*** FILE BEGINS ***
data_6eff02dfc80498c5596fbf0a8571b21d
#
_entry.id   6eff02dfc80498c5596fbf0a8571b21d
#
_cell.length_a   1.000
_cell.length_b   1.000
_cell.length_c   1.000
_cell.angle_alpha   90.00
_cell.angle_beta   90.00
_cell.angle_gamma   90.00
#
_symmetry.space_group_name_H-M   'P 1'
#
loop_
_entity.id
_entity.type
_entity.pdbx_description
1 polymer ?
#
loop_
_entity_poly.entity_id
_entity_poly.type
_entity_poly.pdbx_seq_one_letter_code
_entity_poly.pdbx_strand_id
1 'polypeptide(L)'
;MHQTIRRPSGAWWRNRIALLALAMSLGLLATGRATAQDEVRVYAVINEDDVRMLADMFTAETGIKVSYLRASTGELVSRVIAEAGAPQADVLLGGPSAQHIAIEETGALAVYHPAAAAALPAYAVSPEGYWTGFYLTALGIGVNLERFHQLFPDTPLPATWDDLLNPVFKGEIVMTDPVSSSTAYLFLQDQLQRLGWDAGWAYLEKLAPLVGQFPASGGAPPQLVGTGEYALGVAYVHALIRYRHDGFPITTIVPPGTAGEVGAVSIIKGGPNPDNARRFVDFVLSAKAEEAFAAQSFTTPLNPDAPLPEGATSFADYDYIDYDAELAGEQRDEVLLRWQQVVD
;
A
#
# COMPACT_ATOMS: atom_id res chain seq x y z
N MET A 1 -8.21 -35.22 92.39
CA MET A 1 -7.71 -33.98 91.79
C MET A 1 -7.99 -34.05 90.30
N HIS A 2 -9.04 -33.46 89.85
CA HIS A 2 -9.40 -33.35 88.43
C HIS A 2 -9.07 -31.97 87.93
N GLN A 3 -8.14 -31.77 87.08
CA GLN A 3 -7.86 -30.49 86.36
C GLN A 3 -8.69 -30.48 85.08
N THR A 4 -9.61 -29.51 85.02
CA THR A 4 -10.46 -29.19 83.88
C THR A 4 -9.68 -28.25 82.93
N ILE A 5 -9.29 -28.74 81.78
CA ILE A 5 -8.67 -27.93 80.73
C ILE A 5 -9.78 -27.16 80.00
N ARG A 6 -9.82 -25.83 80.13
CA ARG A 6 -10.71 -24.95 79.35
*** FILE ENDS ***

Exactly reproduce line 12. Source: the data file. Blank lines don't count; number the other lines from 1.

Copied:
_symmetry.space_group_name_H-M   'P 1'